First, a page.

Declaring the June 1 Marion County Relay for Life a big success, an official reported more than $110,000 was raised by this annual cancer fund-raiser.

Declaring the June 1 Marion County Relay for Life a big success, an official reported more than $110,000 was raised by this annual cancer fund-raiser.

“We had a goal of $108,000 and know we surpassed it. We have more funds to be turned in and will be way over that (goal),” said Kathryn McDaniel, senior community development manager in Missouri with the American Cancer Society.

“I'm really proud of our volunteers,” she added. “They put their heart and soul into their fund-raising efforts.” She reported, “in this year alone, we're funding $6.3 million in research, just in the state of Missouri.”

A big crowd arrived at the Marion County Fairgrounds and Flower City Park in Palmyra on Friday evening for the event. After a free dinner was served to approximately 125 cancer survivors, where each received a T-shirt, the opening ceremonies launched the fund-raiser, followed by the survivors' lap.

Later the survivors' raffle drawing was won by John Meyer, who received four tickets to St. Louis Cardinals games, on dates of his choice. When his name was drawn he was in his car listening to the Cardinals game, McDaniel noted.

A silent auction raised nearly $2,000, she said. A quilt donated by Douglass Community Services was won by Susie Ruhl. Volunteer Dustin Royal of the Hannibal Fire Department manned a dunking booth.

McDaniel reported 500 luminaria were sold to honor a cancer victim or a survivor. At 7:30 p.m. Shelley Buhlig and Allysa Stephens reported they had been sold almost 300, with two hours remaining to buy them.

For the third consecutive year, the three-member Hannibal team won the games' contest, defeating the Palmyra team to keep the traveling trophy, McDaniel reported. Games in this contest were guessing the flavor of jellybeans and Jenga. This year's Relay theme was “Cancer is Not a ˝Game.”

A car show was included in the events, and winners were Scott Boyei, first place and judges' place; Melissa Kolb, second place and People's Choice; and Bud Allen, third place.

Dr. Michael Bukstein, a surgeon with the Hannibal Clinic, has been involved in the Relay for Life for many years and was among the speakers. Earlier he explained the importance of fund-raisers, reporting funds raised go for research, prevention and “ways to deliver health care to cancer survivors.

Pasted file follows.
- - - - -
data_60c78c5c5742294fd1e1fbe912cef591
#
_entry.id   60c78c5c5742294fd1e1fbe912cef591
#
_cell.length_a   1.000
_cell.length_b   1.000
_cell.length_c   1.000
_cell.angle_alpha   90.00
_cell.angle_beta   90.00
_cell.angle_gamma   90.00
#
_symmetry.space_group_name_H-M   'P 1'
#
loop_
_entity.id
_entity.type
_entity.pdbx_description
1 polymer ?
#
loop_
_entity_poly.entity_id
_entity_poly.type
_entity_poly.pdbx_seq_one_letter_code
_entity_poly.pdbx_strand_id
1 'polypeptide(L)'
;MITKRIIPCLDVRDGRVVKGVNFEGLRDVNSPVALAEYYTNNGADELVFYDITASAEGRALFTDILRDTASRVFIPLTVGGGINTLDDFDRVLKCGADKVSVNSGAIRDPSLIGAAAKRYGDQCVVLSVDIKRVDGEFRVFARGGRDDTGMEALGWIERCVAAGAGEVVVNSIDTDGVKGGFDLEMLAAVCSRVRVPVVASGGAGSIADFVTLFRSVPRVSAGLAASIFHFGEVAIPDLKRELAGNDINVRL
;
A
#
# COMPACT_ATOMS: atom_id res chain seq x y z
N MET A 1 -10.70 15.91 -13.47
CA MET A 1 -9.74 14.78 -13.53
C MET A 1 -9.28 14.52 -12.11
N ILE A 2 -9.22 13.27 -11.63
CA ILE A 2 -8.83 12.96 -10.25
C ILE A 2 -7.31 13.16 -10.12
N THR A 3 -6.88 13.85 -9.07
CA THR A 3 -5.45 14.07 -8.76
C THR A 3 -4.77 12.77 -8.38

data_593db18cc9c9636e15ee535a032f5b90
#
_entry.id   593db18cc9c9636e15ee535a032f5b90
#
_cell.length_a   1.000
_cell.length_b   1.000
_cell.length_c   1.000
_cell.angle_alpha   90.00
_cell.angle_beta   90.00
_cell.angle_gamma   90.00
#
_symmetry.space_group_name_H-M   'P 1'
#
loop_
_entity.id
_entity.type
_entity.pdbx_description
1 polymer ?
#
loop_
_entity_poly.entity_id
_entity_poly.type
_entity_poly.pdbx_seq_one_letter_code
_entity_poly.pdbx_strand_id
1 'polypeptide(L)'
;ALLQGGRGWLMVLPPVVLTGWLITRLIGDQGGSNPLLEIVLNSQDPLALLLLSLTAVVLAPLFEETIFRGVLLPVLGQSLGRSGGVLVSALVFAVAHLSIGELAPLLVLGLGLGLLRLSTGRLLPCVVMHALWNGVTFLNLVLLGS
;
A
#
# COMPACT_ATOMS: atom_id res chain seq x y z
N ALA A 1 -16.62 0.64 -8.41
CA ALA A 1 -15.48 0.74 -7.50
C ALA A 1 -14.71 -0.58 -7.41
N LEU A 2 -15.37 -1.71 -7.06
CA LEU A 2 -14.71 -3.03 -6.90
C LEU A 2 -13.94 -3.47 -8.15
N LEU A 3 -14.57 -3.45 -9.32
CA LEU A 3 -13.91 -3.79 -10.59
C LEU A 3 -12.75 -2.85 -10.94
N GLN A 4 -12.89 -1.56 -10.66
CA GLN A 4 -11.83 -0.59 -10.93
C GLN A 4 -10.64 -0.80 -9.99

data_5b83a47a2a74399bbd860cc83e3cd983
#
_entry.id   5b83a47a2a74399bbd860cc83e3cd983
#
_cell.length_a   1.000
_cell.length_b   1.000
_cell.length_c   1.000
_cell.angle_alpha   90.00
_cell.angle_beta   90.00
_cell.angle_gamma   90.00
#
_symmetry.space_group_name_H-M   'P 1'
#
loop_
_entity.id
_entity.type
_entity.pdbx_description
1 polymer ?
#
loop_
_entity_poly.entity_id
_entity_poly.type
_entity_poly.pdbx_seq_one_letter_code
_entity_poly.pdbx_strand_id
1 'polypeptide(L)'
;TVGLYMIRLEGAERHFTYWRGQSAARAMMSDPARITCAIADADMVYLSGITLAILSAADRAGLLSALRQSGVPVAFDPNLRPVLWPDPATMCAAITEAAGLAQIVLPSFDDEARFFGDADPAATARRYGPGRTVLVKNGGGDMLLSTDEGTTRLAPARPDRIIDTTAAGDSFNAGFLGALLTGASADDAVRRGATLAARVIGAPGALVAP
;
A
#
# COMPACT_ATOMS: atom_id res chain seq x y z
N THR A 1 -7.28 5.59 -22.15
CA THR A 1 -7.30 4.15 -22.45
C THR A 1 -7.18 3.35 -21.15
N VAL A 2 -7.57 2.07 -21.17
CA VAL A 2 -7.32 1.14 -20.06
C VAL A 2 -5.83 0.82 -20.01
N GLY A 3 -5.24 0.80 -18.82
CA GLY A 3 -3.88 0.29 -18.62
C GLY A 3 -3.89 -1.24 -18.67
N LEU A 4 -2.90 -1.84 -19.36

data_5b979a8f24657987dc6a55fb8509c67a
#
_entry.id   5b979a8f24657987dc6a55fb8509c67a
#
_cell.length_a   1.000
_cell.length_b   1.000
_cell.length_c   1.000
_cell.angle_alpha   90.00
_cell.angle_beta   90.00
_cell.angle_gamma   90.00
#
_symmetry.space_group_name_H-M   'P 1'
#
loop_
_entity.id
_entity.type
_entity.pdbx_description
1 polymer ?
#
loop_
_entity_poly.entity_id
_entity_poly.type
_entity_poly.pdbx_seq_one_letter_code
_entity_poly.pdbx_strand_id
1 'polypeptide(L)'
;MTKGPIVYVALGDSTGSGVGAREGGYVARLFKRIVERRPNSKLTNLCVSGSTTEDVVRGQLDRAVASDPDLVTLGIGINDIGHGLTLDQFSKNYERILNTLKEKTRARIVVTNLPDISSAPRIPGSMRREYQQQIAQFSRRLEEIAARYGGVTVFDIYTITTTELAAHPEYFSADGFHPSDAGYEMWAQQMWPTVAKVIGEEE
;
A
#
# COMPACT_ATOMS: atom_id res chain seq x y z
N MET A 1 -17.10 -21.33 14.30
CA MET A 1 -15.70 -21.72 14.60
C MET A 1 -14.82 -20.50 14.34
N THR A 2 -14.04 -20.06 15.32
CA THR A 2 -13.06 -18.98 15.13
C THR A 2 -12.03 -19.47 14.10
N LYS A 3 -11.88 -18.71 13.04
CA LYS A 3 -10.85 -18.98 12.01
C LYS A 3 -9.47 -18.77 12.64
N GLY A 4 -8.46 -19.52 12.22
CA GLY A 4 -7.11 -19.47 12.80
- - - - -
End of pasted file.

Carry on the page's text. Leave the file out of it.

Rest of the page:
“You have a one in three chance of developing cancer,” Bukstein said, adding that after being diagnosed, “80-plus percent survive long-term from their cancer.”

He advises people to prevent cancer in several ways, including “use lots of sunscreen, restrict sugar intake,” and be active. “It is all related.”

He also promotes early detection by having tests such as pap smears, mammograms and colonoscopies, adding that colon cancer can be prevented by removing polyps. Earlier that week, he said, it was recommended that people have a colonoscopy at age 45, with no family history, and if so, “10 years before the age of the person who had it.”

 

Survivors celebrate

60th wedding anniversary

 

Cancer survivors Gwen and Bob Wilgus were also celebrating their 60th wedding anniversary on June 1. She is a retired teacher and he was a designer with the Missouri Highway Department.

“We had the Lord with us,” Gwen said. “That makes a big difference.” She was diagnosed with uterine cancer “very early” and “surgery took care of it” without any further treatment. Her cancer was discovered during a regular checkup.

Bob had abdominal cancer, and surgery took care of it, too, Gwen said. The couple is thankful for all their years in remission, although Bob has now been diagnosed with pancreatic cancer.

Another survivor who has been in remission for many years was Patricia Gooch, who was diagnosed 20 years ago at age 35. She had carpal tunnel surgery and her surgeon, Dr. Benlee Jolly of Mexico, noticed the lymph nodes in one arm were swollen. Tests revealed she had double breast cancer and a few weeks later she was diagnosed with ovarian cancer. She was treated in Columbia.

“I was told I wouldn't live more than one year,” Gooch said, adding that “miracles happen” and she has been in remission for many years, although at first, “they kept finding more tumors, and I had 31 surgeries.”

She also had radiation and chemotherapy. Throughout her treatment her friend, Marjorie Kenison, helped. “She was my angel,” Gooch said. “She went with me to all my chemos and surgeries.” In about two years Gooch was in remission and has remained cancer-free. She said she had “tremendous faith” and believes thinking positive helped, adding, “Marjorie and I laughed through most of it.”

She is now a corrections officer at the women's prison in Vandalia. A co-worker, Peggy Salois, attended the Relay with her and said, “She's a tough gal, and we're lucky to have her.”

For more about the ACS call 800-227-2345 or see cancer.org.

See photo gallery for more pictures of the Relay For Life.

Reach reporter Bev Darr at bev.darr@courierpost.com.